Prime Minister’s Brexit Vision - Irish Border

22 January 2017

The Prime Minister Theresa May has set out her stall on the forthcoming Brexit negotiations. In a recent speech she outlined her vision of what she hoped to achieve for the UK after it has left the EU.

One of the most interesting things about her speech - apparently - was that she chose to wear for the occasion a flamboyant trouser suit creation by Vivienne Westwood which, the media explained, cost her £1,190.

Also interesting was her stance on the issue of European immigration. She said that Brexit would result in a situation where the Government would "get control of the number of people coming to Britain from the EU".

Presumably true enough, but this issue is not an entirely straightforward one. Whilst there is a very large number of EEA migrants in the UK (possibly about three million) there is also a substantial number of Britons living in Europe - perhaps as many as 1.2 million. It is a well-known fact that a lot of Britons, finally disillusioned with the British weather, have emigrated to sunnier climes such as Spain and Portugal, and of course some of the British have moved to Europe on a more temporary basis for work reasons.

If Brexit results in restrictions on European migration to the UK it is entirely imaginable that the British would face similar restrictions in Europe, and this is evidently something that the Prime Minister is closely conscious of. She said that she "wants to guarantee the rights of EU citizens who are already living in Britain, and the rights of British nationals in other member states, as early as we can".

She has been accused of cynically using Europeans in the UK as a bargaining chip in the negotiations but, in truth, her position seems a sensible tactical one. The outcome of the negotiations cannot be predicted but there is a lot of stake. If the negotiations fail there is at least a possibility that Britons living in hot parts of Europe might have to return to the UK and rely on global warming, but this seems to be a slow process.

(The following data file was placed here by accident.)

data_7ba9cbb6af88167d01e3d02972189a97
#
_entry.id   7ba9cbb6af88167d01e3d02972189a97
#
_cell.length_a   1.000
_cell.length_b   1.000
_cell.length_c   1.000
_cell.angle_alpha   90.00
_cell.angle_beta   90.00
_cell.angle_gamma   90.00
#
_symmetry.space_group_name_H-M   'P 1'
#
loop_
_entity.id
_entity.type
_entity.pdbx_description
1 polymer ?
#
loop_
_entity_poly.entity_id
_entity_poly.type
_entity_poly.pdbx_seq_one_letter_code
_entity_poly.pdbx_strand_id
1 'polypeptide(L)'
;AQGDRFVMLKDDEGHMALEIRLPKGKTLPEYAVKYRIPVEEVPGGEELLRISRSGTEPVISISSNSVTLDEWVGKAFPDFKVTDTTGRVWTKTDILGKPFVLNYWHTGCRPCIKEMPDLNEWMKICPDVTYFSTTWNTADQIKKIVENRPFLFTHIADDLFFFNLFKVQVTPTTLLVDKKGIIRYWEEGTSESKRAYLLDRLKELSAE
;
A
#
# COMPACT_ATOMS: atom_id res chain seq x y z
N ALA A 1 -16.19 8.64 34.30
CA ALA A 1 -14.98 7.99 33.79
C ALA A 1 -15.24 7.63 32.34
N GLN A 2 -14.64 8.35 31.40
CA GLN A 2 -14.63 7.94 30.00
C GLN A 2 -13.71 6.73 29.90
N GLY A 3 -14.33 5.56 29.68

And there is another interesting matter in connection with Brexit. The UK currently has no land border with any non-EU country. There is, supposedly, a land border with the Republic of Ireland, but which is of course also a member state of the EU. But when the UK leaves the EU this situation will change, and the Northern Ireland/Irish Republic border will become an EU border.

This seems difficult to envisage at the moment. The border is surely one of the softest in the Western world. It is so soft that in some cases local people do not know exactly where it is, and it is not at all difficult to cross it without the inconvenience of border checks. It is an intriguing fact that sometimes the only way to tell which side of the border you are on is to see whether speed limits are in miles per hour (British) or kilometres per hour (Irish) - which at least indicates that somebody in authority, somewhere, knows where the border is.

Legally-minded readers may be aware that the UK, Republic of Ireland, Isle of Man and Channel Islands constitute a "common travel area" which has few border controls - and which causes a rather anomalous situation when a non-EEA person who has a visa for the Irish Republic but not for the UK slips across the border from the Republic.

But would this situation be acceptable in the post-Brexit world? And, if not, what sort of remedies might be available?

It might not be deemed entirely acceptable. The Irish Republic, like the UK, is not in the Schengen area, so the border will not become a Schengen border. But, on the other hand, an EU border is not only an immigration border but is also a customs border.

However, the Prime Minister has so far indicated in a general way that the free movement principle will be maintained and that the UK will not attempt to set up rigorous controls along the border, which meanders charmingly through 310 miles of Irish countryside. The Government is apparently considering other less drastic options such as installing cameras here and there.

This may be a reflection of the fact that the relationship between the UK and Ireland is something that long predates the EU, and it seems very possible that the border will remain on the soft side.

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